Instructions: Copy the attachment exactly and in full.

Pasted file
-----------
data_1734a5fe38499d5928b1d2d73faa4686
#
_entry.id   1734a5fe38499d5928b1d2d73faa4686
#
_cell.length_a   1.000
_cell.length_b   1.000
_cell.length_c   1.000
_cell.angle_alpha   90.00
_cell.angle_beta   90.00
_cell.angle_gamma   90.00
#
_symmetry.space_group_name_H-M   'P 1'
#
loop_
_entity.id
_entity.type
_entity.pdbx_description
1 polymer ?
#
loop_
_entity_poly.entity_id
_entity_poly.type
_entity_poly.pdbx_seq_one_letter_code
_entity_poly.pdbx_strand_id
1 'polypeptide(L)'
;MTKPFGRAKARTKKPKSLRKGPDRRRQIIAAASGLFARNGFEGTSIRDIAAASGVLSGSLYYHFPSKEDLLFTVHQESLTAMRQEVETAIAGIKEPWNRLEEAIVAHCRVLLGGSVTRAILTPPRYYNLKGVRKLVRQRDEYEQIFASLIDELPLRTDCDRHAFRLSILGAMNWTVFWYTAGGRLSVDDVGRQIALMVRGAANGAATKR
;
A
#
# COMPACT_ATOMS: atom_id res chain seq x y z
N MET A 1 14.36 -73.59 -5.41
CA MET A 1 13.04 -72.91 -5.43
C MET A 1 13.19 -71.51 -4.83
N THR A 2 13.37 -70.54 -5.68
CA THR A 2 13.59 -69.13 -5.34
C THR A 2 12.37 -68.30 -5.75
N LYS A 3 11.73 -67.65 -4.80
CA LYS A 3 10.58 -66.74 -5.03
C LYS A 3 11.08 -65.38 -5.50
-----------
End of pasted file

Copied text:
data_1734a5fe38499d5928b1d2d73faa4686
#
_entry.id   1734a5fe38499d5928b1d2d73faa4686
#
_cell.length_a   1.000
_cell.length_b   1.000
_cell.length_c   1.000
_cell.angle_alpha   90.00
_cell.angle_beta   90.00
_cell.angle_gamma   90.00
#
_symmetry.space_group_name_H-M   'P 1'
#
loop_
_entity.id
_entity.type
_entity.pdbx_description
1 polymer ?
#
loop_
_entity_poly.entity_id
_entity_poly.type
_entity_poly.pdbx_seq_one_letter_code
_entity_poly.pdbx_strand_id
1 'polypeptide(L)'
;MTKPFGRAKARTKKPKSLRKGPDRRRQIIAAASGLFARNGFEGTSIRDIAAASGVLSGSLYYHFPSKEDLLFTVHQESLTAMRQEVETAIAGIKEPWNRLEEAIVAHCRVLLGGSVTRAILTPPRYYNLKGVRKLVRQRDEYEQIFASLIDELPLRTDCDRHAFRLSILGAMNWTVFWYTAGGRLSVDDVGRQIALMVRGAANGAATKR
;
A
#
# COMPACT_ATOMS: atom_id res chain seq x y z
N MET A 1 14.36 -73.59 -5.41
CA MET A 1 13.04 -72.91 -5.43
C MET A 1 13.19 -71.51 -4.83
N THR A 2 13.37 -70.54 -5.68
CA THR A 2 13.59 -69.13 -5.34
C THR A 2 12.37 -68.30 -5.75
N LYS A 3 11.73 -67.65 -4.80
CA LYS A 3 10.58 -66.74 -5.03
C LYS A 3 11.08 -65.38 -5.50